Sunday, December 25, 2011

Best of 2011 - presentation.


I don't do a best graphics tech post or best sound design - who has the time? Instead, let's concern ourselves with which games of 2011 had exemplary overall presentation. Graphics, music and art direction are all important, here - but more precisely, it needs to be a game that, from tip to tail, is cool and artistically consistent.

Great presentation can elevate a game from good to Game of the Year - it is, essentially, how the game communicates its identity to us, and invites us to involve ourselves in its world. This is why Skyrim isn't on this list; too many bugs and egregiously long load times will get you booted from this category.

These are the best-presented games of the year.



acknowledgment



L.A. Noire is long on style and immaculately presented. Late-40s Los Angeles is painstakingly recreated, here, from fashion to kitschy old radio ads for cigarettes. I have a ton of complaints about Team Bondi's magnum opus, but - a few issues with their animation tech aside - presentation is not one of them.



honorable mentions





Rocksteady hit it out of the park with Arkham City, from design to gameplay. It's exceedingly impressive that Arkham City's Gotham - a place we've visited countless times in comic books, graphic novels, movies and cartoons - feels like such a living, vital place. Constant radio chatter reminds you of all the goings-on in the City, character designs are poppy and sharp, voice work and writing are excellent across the board and the music is constantly plucking at strings of Batman nostalgia.

Tip to tail, Arkham City is gorgeous.




Sucker Punch shattered all expectations with inFamous 2, bringing the very-fun-but-not-quite-triple-A franchise up to par with the best in the business. Slick electric effects, incredible music that goes through dramatic changes based on your karmic alignment, some of the best voice work of the year and consistently sharp, vital art direction combine with a mastery of PS3 tech to offer one of the most visually and technically impressive games of the year.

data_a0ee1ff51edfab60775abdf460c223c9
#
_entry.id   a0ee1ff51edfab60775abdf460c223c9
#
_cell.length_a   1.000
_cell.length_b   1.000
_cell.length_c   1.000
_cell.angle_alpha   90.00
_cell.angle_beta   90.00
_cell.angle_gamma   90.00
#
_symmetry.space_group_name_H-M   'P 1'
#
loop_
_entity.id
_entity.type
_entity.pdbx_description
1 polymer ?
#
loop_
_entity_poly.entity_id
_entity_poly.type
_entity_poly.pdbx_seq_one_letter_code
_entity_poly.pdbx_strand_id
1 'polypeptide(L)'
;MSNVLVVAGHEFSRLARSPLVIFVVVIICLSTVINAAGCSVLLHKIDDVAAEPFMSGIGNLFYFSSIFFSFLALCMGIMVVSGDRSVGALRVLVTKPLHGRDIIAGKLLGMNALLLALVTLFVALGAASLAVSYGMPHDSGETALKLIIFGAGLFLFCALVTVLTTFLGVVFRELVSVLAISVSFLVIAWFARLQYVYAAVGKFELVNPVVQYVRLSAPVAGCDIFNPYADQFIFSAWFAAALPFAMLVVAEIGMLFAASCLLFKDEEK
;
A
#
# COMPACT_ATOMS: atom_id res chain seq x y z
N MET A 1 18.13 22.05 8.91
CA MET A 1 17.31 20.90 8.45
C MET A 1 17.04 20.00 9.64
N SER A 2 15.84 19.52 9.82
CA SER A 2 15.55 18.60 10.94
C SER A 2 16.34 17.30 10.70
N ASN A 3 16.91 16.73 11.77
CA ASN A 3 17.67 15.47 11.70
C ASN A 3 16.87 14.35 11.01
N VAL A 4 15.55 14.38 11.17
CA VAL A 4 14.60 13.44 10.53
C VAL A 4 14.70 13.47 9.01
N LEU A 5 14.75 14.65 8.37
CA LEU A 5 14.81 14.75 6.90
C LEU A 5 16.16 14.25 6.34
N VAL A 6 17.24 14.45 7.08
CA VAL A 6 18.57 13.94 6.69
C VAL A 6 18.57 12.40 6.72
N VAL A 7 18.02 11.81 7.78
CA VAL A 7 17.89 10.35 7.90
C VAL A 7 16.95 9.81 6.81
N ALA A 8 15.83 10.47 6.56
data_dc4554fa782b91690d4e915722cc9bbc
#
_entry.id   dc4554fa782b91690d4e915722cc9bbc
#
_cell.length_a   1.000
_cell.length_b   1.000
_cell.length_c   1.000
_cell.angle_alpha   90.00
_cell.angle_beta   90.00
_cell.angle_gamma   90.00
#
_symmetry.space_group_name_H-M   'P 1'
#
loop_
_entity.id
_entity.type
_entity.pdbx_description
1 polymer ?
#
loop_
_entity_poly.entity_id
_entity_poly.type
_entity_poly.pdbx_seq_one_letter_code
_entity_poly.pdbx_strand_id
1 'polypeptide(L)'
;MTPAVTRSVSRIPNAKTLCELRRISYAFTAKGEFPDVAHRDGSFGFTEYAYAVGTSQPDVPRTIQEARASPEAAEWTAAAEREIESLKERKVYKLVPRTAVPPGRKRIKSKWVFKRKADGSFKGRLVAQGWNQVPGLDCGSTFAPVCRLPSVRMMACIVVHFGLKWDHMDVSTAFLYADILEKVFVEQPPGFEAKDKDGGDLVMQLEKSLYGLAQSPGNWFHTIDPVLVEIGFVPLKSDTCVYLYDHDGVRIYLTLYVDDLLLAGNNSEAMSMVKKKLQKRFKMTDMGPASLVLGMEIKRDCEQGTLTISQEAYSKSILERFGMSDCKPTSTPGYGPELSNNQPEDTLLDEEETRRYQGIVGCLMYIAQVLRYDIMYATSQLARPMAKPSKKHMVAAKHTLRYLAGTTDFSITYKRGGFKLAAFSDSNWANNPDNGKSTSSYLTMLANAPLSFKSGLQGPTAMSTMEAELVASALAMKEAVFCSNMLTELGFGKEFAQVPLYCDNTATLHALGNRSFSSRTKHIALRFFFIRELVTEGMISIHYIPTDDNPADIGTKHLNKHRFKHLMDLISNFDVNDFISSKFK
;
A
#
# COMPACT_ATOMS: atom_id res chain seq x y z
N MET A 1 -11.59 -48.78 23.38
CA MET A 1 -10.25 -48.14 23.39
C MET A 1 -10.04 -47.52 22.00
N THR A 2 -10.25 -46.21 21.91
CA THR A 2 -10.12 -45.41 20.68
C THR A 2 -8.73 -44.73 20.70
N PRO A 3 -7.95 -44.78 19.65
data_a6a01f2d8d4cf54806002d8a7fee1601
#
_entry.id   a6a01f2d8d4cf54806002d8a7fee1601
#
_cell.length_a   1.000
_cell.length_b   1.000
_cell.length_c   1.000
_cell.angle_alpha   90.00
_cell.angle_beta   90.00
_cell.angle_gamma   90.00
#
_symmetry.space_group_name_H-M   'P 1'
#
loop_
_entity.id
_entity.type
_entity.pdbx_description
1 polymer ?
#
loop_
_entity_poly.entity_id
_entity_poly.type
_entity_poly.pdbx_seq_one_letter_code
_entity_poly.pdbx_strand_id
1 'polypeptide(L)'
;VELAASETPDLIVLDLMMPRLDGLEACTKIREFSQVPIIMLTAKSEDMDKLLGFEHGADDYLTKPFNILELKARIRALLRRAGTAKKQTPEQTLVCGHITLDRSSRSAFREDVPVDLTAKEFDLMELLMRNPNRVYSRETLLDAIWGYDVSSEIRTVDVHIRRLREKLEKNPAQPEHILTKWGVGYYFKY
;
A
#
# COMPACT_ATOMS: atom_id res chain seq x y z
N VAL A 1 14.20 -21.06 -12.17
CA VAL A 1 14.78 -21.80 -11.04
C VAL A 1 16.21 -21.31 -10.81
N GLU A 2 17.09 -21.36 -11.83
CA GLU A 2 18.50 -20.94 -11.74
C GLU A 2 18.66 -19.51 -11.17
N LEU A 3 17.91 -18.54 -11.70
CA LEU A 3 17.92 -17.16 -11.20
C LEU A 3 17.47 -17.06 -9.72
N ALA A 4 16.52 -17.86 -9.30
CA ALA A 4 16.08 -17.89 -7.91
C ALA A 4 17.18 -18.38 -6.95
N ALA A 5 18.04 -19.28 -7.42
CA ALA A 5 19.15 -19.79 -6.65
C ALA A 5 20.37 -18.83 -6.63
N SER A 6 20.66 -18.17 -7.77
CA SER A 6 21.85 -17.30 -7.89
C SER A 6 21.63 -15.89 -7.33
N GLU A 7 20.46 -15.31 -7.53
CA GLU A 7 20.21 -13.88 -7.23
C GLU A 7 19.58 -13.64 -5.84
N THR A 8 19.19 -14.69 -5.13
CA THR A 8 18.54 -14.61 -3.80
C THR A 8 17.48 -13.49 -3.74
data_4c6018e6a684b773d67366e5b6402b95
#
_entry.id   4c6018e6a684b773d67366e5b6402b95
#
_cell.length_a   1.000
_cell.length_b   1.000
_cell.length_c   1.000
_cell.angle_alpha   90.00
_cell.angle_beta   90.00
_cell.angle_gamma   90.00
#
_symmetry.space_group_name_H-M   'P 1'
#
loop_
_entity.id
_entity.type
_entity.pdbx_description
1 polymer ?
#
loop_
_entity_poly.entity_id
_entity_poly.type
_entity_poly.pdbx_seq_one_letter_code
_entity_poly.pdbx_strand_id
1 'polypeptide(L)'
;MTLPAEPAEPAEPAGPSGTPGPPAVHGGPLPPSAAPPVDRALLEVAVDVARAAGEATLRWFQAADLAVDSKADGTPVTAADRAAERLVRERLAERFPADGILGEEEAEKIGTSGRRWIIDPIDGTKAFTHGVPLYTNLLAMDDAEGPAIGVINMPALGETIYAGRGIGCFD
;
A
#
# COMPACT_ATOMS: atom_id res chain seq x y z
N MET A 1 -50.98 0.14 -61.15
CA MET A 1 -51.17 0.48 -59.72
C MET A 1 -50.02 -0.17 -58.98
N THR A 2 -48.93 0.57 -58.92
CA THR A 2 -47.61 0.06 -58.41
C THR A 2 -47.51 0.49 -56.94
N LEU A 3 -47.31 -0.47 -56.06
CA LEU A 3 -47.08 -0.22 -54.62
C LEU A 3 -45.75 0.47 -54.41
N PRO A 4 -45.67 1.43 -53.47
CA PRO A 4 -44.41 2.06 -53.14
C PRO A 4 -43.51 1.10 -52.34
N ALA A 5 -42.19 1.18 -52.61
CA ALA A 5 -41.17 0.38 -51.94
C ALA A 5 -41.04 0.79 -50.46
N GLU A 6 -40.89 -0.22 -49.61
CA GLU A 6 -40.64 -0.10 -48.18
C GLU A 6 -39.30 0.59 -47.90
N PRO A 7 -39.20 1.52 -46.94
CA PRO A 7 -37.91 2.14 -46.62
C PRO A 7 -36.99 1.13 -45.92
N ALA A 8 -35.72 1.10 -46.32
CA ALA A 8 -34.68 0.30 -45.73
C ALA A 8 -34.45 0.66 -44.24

The near-nonexistent load screens when you die? Well, that's just the icing on the cake.




Where other games on this list succeed thanks to generous budgets and technical wizardry, Alice achieves a memorable, intensely unique presentation with duct tape, chewing gum, haunting music and deeply imaginative art direction. Unlike others, Alice's dramatic flourishes of style are permitted to permeate the entire experience, from the protagonist's spectacular fashion sense to the charming, steam-goth menus.

Honestly - it's a rare title that whispers to you for a return, just so you can look at its remarkably stylish options screen again.



runner-up




Dead Space 2 is a total-package game, with every facet polished to a mirror shine. It boasts the best sound design of the year, a new emphasis on narrative, exceptional art direction, thoughtful use of light, zero load screens and Dead Space's trademarked holographic HUD, which exists entirely within the game world - almost no game this year could compete with Dead Space 2 in terms of stepping up to the plate and offering a straight-up triple-A experience.

While every game above offers a great deal of freedom on the part of the player, Dead Space 2 is a much more linear experience - which allows the director to point the participants' gaze in just the right place to elicit a gentle gasp or shriek of shock.

Its presentation is seamless, and sumptuous - and even now, I find myself debating whether or not it should actually get the Best Presentation of the Year nod. If this last game weren't released this year, it would be a no-brainer lock.



best presentation
of 2011




This is a category I debated endlessly with myself. Uncharted 3 is, I feel, a lesser experience than Uncharted 2 - but yesterday in preparation for this post I sat down to remind myself of the truth of this game. The truth is, it is gorgeous and immaculately presented - and its sky-high standard extends so far beyond what we expect of a triple-A game that it's unfair to judge anyother game by the bar Uncharted 3 has raised.

If we did, no other game would be triple-A. It would just be Uncharted 2 and 3 sitting alone in that bracket, with everything else pushed down to B-quality. Like Dead Space, its linear design allows Naughty Dog to always lead you by the nose through ancient ruins and modern sprawl, directing you spend a few extra precious seconds gaping at this vista or that set piece.


I feel the writing and voice work is not up to the series' previous standards, but that strike against the title does little to damage the game's standing against others in this category. Uncharted 3's graphics tech is literally jaw-dropping. Its ambition borders on the ridiculous. A constant, supernaturally-gorgeous rollercoaster of stunning art direction, technology, music and action - no game this year has such a spectacularly high level of polish.

Unquestionably the best presentation of the year.

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